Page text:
Mr. Dale Thornsberry
Director of Operations
Twin Falls Public Schools
201 Main Avenue, West
Twin Falls, ID 83301

Dear Mr. Thornsberry:

This responds to your request for our views on using fifteen-passenger vans to transport school children for activities sponsored by your school district. As explained below, we strongly urge that you use school buses when transporting school children for school activities.

Some background information may be helpful. More than an "advisory group," the National Highway Traffic Safety Administration (NHTSA) is authorized by Congress to issue and enforce the Federal motor vehicle safety standards. In 1974, Congress enacted legislation directing NHTSA to issue motor vehicle safety standards on specific aspects of school bus safety and to apply those standards to all school buses. Such standards became effective on April 1, 1977, and apply to every school bus manufactured on or after that date. The standards are at 49 CFR Part 571.

Under Federal law, a vehicle, including a van designed for carrying 11 or more persons is a bus. A bus is a school bus if used or intended for use in transporting students to and from school or school-related activities.

NHTSA's statute requires each person selling a new school bus to ensure that the vehicle meets all applicable safety standards. Thus, a person may sell a new bus, including a van designed to carry 11 or more persons (including the driver), to a school or school district only if the vehicle is certified as complying with our school bus safety standards. The onus is on the seller to ascertain the intended use of the bus. The seller risks substantial penalties if he or she knowingly sells a vehicle for use as a school bus and the vehicle is not certified as such.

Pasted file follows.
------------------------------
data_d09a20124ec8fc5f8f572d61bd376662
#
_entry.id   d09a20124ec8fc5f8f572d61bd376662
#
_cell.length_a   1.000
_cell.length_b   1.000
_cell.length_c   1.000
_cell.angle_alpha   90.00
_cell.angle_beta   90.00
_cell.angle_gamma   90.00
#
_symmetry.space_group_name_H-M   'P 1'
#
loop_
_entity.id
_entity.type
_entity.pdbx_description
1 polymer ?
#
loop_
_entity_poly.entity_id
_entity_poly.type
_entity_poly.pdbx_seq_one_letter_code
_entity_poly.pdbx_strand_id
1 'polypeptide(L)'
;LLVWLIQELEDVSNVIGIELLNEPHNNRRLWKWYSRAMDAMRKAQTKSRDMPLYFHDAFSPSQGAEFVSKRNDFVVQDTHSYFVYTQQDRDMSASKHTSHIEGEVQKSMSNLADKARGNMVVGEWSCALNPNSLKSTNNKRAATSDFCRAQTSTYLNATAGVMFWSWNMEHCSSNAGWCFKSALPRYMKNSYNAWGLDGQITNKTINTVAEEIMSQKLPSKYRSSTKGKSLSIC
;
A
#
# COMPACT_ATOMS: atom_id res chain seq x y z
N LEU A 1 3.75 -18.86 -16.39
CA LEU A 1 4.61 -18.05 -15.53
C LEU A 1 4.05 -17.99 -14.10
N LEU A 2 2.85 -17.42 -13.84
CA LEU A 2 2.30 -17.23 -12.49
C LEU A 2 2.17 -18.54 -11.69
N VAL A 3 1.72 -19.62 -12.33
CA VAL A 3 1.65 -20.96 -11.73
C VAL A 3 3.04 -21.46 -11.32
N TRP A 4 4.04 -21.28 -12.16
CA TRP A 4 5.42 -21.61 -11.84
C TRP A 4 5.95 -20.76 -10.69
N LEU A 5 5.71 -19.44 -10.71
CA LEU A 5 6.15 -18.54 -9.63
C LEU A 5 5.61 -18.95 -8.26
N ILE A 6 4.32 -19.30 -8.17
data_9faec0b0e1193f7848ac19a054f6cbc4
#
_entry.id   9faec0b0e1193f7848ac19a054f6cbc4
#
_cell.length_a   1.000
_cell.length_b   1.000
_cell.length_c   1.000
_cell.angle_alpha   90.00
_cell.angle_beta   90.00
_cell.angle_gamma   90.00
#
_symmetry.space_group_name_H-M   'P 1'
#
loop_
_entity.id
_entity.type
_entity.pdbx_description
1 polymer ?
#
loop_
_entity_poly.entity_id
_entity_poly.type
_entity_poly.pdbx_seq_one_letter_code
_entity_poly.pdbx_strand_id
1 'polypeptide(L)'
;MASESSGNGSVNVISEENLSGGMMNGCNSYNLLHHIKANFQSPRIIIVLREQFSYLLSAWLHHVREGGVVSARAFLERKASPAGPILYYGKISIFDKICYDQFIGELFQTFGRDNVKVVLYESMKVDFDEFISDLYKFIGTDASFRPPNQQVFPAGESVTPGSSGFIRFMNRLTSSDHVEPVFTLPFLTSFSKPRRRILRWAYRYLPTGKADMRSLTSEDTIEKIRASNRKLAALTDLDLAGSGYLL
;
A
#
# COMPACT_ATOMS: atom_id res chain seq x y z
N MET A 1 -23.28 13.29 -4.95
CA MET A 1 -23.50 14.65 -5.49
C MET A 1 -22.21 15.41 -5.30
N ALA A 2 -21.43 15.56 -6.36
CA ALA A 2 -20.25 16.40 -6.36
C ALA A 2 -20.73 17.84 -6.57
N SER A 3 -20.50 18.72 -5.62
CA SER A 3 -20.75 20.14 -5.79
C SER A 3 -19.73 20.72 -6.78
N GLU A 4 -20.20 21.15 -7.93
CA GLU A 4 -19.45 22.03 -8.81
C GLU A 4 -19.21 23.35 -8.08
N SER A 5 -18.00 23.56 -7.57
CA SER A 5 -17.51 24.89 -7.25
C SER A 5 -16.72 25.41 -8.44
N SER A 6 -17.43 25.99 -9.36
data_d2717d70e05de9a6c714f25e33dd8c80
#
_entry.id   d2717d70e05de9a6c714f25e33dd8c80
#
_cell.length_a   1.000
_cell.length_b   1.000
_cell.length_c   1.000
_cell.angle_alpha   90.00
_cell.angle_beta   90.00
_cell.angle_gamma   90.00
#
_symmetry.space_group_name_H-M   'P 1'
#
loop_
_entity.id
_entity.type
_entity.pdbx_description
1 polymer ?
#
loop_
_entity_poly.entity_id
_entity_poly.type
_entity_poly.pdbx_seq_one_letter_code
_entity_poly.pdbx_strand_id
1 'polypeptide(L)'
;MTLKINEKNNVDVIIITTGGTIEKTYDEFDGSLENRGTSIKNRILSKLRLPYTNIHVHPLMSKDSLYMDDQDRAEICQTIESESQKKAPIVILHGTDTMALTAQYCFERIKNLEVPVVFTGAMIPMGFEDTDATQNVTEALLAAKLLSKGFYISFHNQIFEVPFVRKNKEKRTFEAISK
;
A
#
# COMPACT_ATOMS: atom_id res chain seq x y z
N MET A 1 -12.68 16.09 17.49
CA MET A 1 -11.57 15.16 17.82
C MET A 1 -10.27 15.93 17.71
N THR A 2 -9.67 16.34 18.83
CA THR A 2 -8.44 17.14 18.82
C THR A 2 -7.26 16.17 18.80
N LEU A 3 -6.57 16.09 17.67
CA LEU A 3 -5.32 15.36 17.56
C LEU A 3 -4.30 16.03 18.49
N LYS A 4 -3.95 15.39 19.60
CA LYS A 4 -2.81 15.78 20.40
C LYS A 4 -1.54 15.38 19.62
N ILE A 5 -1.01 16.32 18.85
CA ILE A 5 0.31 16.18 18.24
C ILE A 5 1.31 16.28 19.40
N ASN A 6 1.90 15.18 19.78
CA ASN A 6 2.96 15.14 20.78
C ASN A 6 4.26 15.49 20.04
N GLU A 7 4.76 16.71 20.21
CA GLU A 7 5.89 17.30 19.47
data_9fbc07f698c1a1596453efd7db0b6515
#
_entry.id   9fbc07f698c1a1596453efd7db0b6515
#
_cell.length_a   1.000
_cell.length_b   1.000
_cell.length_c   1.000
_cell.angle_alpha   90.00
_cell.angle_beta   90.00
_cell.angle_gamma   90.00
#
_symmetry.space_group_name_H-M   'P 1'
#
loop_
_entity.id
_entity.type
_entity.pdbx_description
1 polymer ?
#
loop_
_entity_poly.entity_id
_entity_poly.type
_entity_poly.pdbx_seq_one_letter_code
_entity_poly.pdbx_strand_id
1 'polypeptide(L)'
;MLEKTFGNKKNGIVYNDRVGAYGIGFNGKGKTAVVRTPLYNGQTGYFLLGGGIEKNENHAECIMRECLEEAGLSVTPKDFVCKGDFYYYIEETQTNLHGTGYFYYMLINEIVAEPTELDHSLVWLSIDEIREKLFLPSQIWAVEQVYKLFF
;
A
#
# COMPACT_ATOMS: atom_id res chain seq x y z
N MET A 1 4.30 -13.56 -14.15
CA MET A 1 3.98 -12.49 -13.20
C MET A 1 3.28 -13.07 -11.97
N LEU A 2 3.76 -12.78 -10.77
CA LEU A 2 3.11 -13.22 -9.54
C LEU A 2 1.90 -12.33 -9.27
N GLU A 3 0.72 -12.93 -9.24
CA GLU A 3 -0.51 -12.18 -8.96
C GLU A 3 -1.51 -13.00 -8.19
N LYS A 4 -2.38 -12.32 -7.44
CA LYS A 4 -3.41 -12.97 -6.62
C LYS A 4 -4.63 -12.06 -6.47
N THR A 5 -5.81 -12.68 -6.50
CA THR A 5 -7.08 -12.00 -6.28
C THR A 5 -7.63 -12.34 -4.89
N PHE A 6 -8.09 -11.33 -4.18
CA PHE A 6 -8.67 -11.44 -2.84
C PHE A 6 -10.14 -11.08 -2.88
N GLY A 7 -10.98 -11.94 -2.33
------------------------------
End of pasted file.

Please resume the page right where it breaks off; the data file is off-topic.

Please note that Federal law and NHTSA's safety standards directly regulate only the manufacture and sale of new motor vehicles, not their use. Under Federal law, school districts are not prohibited from using vans to transport school children, whether or not such vans meet school bus safety standards. Each State is free to impose its own standards regarding use of motor vehicles, including school buses.

Under the authority of the Highway Safety Act of 1966, NHTSA has issued guidelines for States to use in developing their highway safety programs. NHTSA has issued Highway Safety Program Guideline 17, Pupil Transportation Safety, to provide recommendations on various operational aspects of State school bus and pupil transportation safety programs. Guideline 17 (copy enclosed) recommends that any vehicle designed to carry more than 10 persons which is used as a school bus meet all safety standards applicable to school buses at the time the vehicle was manufactured. Each State determines the extent to which it adopts the recommendations in Guideline 17.

For information on Idaho's requirements on transportation of school children, please contact Idaho's State Director of Pupil Transportation:

Rodney McKnight, Coordinator
Pupil Transportation
Idaho Department of Education
P.O. Box 83720
Boise, Idaho 83720-0027

Mr. McKnight's telephone number is: (208) 334-2203.

Finally, it is NHTSA's position that vehicles meeting Federal school bus safety standards have proven to be the safest way to transport school children. Use of noncomplying vehicles to transport students could result in increased liability in the event of a crash. Since liability would likely be determined by State law, you may wish to consult with your attorneys and insurance carriers for advice on this issue.

I hope this information is helpful. I have enclosed a question-and-answer sheet on "Frequently Asked Questions About Federal School Bus Safety Requirements." If you have any further questions, please feel free to contact Dorothy Nakama of my staff at this address or by telephone at (202) 366-2992.

John Womack
Acting Chief Counsel